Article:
IRON COUNTY—A proposal to change Michigan school financing has Iron County’s state representative-elect and area school officials concerned as it moves through the Legislature.
With the motto, “Any time, any place, any way, any pace,” The Oxford Foundation of Michigan proposed finance option claims to create more educational opportunities for students. But opponents raise concerns about where Michigan tax dollars will be spent and who will be accountable for providing quality education.
“When we lose local control over our local school districts. that’s when I think we’re in trouble,” 110th District Rep.-elect Scott Dianda said in a phone interview Friday. “I want to see local control of our local governments,” he added.
Dianda, who replaces Rep. Matt Huuki in January, is concerned that the oversight and transparency local school districts provide would be missing if statewide authorities took control.
He is concerned that “emergency management teams” called for in the bill would usurp local authorities.
Dianda said school districts should reflect local values. He added that the social skills students learn while attending public schools are essential to education.
The Michigan Education Finance Project is designed to replace the School Aid Act of 1979. That legislation funded public schools based on student enrollment. When the law was enacted, the vast majority of Michigan students attended public schools. Private school tuitions and operating costs were paid by students. Home-schooling was uncommon.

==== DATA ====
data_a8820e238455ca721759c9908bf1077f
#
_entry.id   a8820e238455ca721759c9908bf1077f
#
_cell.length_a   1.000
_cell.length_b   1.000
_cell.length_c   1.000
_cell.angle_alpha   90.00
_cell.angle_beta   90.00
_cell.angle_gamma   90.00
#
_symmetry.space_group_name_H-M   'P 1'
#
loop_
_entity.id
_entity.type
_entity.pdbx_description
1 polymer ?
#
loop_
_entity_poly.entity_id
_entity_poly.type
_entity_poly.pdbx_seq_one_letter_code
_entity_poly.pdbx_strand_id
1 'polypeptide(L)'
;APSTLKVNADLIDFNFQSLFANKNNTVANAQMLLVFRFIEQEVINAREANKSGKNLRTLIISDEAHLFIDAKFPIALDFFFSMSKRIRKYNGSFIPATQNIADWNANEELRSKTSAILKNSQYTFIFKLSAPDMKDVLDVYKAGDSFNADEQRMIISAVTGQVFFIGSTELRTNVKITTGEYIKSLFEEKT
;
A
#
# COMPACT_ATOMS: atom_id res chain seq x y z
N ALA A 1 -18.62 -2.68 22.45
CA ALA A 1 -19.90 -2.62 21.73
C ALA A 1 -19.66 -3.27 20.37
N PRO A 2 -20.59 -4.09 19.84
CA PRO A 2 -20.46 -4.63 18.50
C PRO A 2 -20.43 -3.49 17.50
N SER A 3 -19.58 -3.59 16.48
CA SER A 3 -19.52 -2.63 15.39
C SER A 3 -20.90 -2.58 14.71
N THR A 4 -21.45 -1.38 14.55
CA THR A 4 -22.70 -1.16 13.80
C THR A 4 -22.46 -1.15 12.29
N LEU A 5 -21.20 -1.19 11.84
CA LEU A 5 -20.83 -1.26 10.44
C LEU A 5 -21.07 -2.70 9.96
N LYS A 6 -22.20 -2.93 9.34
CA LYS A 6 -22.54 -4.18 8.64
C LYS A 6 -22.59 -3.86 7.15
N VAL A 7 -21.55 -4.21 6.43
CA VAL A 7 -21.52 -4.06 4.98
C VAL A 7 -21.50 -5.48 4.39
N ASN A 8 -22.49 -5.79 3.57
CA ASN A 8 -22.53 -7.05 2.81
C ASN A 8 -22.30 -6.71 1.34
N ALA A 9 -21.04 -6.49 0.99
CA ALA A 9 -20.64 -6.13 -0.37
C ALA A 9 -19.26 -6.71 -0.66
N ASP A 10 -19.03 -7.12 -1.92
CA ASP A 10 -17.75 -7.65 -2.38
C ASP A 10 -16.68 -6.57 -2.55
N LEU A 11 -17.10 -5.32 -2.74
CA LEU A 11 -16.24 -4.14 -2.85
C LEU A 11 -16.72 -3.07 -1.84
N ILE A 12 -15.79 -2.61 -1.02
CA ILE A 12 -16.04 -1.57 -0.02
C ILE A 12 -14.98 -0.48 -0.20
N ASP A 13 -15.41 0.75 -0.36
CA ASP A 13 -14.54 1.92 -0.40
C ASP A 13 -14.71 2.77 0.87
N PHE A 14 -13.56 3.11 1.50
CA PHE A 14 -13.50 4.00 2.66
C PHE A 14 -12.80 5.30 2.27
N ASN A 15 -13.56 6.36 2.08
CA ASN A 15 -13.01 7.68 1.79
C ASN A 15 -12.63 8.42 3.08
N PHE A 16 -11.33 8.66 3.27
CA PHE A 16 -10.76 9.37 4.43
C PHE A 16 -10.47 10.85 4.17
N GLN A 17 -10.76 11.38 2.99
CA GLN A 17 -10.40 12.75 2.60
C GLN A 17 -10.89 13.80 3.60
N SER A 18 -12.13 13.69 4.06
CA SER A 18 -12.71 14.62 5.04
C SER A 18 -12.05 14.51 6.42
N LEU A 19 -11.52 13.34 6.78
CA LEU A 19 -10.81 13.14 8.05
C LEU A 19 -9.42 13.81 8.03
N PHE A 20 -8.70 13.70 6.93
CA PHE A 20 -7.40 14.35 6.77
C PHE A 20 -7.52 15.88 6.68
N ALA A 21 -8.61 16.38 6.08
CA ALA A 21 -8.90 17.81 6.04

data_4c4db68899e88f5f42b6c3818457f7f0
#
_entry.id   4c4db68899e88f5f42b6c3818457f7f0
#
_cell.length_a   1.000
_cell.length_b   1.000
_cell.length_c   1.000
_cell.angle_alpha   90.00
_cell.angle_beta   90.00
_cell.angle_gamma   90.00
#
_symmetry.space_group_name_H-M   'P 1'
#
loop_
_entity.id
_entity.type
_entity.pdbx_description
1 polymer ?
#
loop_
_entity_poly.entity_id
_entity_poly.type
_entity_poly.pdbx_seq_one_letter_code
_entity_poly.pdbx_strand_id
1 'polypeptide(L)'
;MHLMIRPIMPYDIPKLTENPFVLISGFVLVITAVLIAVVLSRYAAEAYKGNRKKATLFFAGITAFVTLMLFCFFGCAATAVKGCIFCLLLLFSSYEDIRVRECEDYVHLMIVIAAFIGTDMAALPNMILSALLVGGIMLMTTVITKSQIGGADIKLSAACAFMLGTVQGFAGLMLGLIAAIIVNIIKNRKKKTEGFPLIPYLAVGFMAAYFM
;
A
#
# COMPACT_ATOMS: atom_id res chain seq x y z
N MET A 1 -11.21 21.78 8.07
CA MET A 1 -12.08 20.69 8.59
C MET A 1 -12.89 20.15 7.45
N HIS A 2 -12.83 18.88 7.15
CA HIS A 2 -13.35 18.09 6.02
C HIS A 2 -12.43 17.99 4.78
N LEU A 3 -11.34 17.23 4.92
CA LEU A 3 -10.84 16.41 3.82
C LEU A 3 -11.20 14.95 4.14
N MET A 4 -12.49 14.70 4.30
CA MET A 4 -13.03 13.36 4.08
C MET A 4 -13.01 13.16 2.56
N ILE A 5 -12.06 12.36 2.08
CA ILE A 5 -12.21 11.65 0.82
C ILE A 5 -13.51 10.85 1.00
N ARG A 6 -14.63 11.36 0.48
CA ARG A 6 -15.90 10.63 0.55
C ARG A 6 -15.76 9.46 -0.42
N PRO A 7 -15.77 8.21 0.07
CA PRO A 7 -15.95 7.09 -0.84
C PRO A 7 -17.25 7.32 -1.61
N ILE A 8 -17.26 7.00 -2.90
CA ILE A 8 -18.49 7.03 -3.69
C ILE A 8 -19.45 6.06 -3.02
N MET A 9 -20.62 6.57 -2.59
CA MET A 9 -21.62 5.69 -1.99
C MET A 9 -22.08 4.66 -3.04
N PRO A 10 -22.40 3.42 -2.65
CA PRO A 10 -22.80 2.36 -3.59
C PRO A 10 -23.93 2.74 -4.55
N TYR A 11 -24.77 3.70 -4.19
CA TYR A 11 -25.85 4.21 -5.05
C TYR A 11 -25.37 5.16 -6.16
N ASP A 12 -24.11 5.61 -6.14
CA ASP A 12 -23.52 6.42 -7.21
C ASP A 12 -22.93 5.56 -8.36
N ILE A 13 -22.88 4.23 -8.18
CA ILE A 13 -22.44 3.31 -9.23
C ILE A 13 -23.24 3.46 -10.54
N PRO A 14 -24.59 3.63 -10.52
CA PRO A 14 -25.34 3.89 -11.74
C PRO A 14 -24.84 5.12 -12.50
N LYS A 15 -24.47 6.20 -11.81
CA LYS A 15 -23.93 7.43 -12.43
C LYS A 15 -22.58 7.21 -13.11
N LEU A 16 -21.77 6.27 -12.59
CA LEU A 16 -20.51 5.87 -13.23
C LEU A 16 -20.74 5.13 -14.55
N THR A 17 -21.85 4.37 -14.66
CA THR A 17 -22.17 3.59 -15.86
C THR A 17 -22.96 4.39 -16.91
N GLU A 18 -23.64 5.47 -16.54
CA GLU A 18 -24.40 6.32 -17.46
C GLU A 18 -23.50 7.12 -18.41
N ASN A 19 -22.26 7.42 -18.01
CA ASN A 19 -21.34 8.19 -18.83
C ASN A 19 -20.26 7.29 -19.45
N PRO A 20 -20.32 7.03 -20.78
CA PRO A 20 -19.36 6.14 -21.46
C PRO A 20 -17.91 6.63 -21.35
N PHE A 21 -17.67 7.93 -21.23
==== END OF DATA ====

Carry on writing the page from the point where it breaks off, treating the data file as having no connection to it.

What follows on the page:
The new finance proposal would “make the money follow the students,” according to the Oxford Foundation of Michigan.
Established in as a non-profit organization in 1991, the Oxford Foundation tasked itself with “lessening the burden of government,” according to its charter. In May, Gov. Rick Snyder enlisted the foundation to help draft the Michigan Education Finance Project. But according to a proposal, the group would also implement the program and oversee funding dispersal.
Elements of the program include per-pupil funding untethered to a conventional school district. That would allow students to attend any school district regardless of their residence and demands performance-based funding rather that attendance-based funding.
The proposal calls for an “educational system that offers unfettered flexibility and adaptability for student learning models and styles.”
What the system lacks is accountability. While public schools will be forced to meet certain standardized test scores to maintain funding, home schools and charter schools will have a different set of guidelines.
“When you say, ‘anytime, anyplace, any way, any pace,’ you open up an awful lot of issues,” West Iron County School Superintendent Chris Thomson said. “For example; cyber schools. If you’re paying for a student to go to a school online, there’s a good chance your money isn’t staying in Michigan,” Thomson said.
The Forest Park Board of Education is planning a meeting to discuss the issue. Superintendent Becky Waters was unavailable to comment.
Dianda is concerned that commercial schools would value profits above providing a solid education.
“I want to make this clear,” Dianda said. “These are for-profit companies that we are putting in charge of our children’s education.”
Despite less than a month remaining in Michigan’s current legislative session, Dianda believes the bill could still be passed. He suspects that revamping Michigan’s education financing system is a top priority for legislators before the new Legislature is seated in January.
Before becoming law, House Bill 6004 must be approved by the House of Representatives and Senate and then be signed by Gov. Snyder.